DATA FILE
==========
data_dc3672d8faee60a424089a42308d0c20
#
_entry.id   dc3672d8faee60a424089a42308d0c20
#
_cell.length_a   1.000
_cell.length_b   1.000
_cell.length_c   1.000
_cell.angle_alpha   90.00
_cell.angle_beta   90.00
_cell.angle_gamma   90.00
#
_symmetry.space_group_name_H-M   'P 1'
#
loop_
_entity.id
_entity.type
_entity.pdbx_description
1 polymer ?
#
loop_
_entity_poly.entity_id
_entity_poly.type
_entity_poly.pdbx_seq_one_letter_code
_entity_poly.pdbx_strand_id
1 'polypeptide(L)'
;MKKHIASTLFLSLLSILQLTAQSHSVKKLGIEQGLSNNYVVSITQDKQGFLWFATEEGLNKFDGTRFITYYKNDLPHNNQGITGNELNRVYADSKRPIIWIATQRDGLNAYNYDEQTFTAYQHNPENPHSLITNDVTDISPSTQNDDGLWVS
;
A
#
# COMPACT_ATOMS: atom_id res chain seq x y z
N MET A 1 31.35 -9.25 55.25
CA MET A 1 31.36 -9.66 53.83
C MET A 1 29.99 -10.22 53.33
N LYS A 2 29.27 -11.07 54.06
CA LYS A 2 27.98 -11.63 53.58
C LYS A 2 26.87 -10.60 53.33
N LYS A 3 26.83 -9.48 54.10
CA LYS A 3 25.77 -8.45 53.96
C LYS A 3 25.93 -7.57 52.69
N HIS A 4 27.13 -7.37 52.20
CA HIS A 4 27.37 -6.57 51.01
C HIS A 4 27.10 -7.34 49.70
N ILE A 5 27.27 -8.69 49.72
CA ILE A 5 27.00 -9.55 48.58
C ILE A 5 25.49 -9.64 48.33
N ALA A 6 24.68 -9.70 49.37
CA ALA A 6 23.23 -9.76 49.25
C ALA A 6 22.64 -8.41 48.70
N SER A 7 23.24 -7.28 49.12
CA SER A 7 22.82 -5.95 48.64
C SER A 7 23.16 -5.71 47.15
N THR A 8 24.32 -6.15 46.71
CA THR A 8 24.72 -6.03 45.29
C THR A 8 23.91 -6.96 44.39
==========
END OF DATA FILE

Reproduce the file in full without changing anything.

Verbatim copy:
data_dc3672d8faee60a424089a42308d0c20
#
_entry.id   dc3672d8faee60a424089a42308d0c20
#
_cell.length_a   1.000
_cell.length_b   1.000
_cell.length_c   1.000
_cell.angle_alpha   90.00
_cell.angle_beta   90.00
_cell.angle_gamma   90.00
#
_symmetry.space_group_name_H-M   'P 1'
#
loop_
_entity.id
_entity.type
_entity.pdbx_description
1 polymer ?
#
loop_
_entity_poly.entity_id
_entity_poly.type
_entity_poly.pdbx_seq_one_letter_code
_entity_poly.pdbx_strand_id
1 'polypeptide(L)'
;MKKHIASTLFLSLLSILQLTAQSHSVKKLGIEQGLSNNYVVSITQDKQGFLWFATEEGLNKFDGTRFITYYKNDLPHNNQGITGNELNRVYADSKRPIIWIATQRDGLNAYNYDEQTFTAYQHNPENPHSLITNDVTDISPSTQNDDGLWVS
;
A
#
# COMPACT_ATOMS: atom_id res chain seq x y z
N MET A 1 31.35 -9.25 55.25
CA MET A 1 31.36 -9.66 53.83
C MET A 1 29.99 -10.22 53.33
N LYS A 2 29.27 -11.07 54.06
CA LYS A 2 27.98 -11.63 53.58
C LYS A 2 26.87 -10.60 53.33
N LYS A 3 26.83 -9.48 54.10
CA LYS A 3 25.77 -8.45 53.96
C LYS A 3 25.93 -7.57 52.69
N HIS A 4 27.13 -7.37 52.20
CA HIS A 4 27.37 -6.57 51.01
C HIS A 4 27.10 -7.34 49.70
N ILE A 5 27.27 -8.69 49.72
CA ILE A 5 27.00 -9.55 48.58
C ILE A 5 25.49 -9.64 48.33
N ALA A 6 24.68 -9.70 49.37
CA ALA A 6 23.23 -9.76 49.25
C ALA A 6 22.64 -8.41 48.70
N SER A 7 23.24 -7.28 49.12
CA SER A 7 22.82 -5.95 48.64
C SER A 7 23.16 -5.71 47.15
N THR A 8 24.32 -6.15 46.71
CA THR A 8 24.72 -6.03 45.29
C THR A 8 23.91 -6.96 44.39